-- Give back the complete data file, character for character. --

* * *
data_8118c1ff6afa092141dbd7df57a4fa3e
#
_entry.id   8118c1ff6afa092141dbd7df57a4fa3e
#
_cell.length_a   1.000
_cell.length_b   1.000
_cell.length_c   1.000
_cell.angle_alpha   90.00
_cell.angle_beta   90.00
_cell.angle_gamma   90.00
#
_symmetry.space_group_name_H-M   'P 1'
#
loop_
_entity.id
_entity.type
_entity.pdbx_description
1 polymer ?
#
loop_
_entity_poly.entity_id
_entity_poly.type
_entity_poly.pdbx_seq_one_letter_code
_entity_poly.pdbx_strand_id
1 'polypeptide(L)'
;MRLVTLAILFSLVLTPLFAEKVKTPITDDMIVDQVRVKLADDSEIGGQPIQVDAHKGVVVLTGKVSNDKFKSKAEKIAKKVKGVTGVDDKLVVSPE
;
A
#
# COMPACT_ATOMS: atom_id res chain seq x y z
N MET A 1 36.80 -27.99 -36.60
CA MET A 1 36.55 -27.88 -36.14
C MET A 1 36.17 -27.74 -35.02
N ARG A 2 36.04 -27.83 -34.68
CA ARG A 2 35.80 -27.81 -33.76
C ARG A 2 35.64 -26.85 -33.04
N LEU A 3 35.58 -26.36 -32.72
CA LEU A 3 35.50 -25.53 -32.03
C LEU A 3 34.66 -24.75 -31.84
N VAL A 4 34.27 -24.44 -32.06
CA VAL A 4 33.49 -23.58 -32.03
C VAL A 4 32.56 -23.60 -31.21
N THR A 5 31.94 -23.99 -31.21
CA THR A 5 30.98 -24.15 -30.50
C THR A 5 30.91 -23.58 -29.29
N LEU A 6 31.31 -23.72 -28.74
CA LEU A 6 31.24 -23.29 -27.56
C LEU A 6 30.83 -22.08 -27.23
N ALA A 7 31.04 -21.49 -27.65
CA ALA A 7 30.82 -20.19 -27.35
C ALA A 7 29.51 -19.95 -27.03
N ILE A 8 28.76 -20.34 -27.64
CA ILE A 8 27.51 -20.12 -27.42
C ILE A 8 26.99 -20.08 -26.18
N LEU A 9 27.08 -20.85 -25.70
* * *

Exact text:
data_8118c1ff6afa092141dbd7df57a4fa3e
#
_entry.id   8118c1ff6afa092141dbd7df57a4fa3e
#
_cell.length_a   1.000
_cell.length_b   1.000
_cell.length_c   1.000
_cell.angle_alpha   90.00
_cell.angle_beta   90.00
_cell.angle_gamma   90.00
#
_symmetry.space_group_name_H-M   'P 1'
#
loop_
_entity.id
_entity.type
_entity.pdbx_description
1 polymer ?
#
loop_
_entity_poly.entity_id
_entity_poly.type
_entity_poly.pdbx_seq_one_letter_code
_entity_poly.pdbx_strand_id
1 'polypeptide(L)'
;MRLVTLAILFSLVLTPLFAEKVKTPITDDMIVDQVRVKLADDSEIGGQPIQVDAHKGVVVLTGKVSNDKFKSKAEKIAKKVKGVTGVDDKLVVSPE
;
A
#
# COMPACT_ATOMS: atom_id res chain seq x y z
N MET A 1 36.80 -27.99 -36.60
CA MET A 1 36.55 -27.88 -36.14
C MET A 1 36.17 -27.74 -35.02
N ARG A 2 36.04 -27.83 -34.68
CA ARG A 2 35.80 -27.81 -33.76
C ARG A 2 35.64 -26.85 -33.04
N LEU A 3 35.58 -26.36 -32.72
CA LEU A 3 35.50 -25.53 -32.03
C LEU A 3 34.66 -24.75 -31.84
N VAL A 4 34.27 -24.44 -32.06
CA VAL A 4 33.49 -23.58 -32.03
C VAL A 4 32.56 -23.60 -31.21
N THR A 5 31.94 -23.99 -31.21
CA THR A 5 30.98 -24.15 -30.50
C THR A 5 30.91 -23.58 -29.29
N LEU A 6 31.31 -23.72 -28.74
CA LEU A 6 31.24 -23.29 -27.56
C LEU A 6 30.83 -22.08 -27.23
N ALA A 7 31.04 -21.49 -27.65
CA ALA A 7 30.82 -20.19 -27.35
C ALA A 7 29.51 -19.95 -27.03
N ILE A 8 28.76 -20.34 -27.64
CA ILE A 8 27.51 -20.12 -27.42
C ILE A 8 26.99 -20.08 -26.18
N LEU A 9 27.08 -20.85 -25.70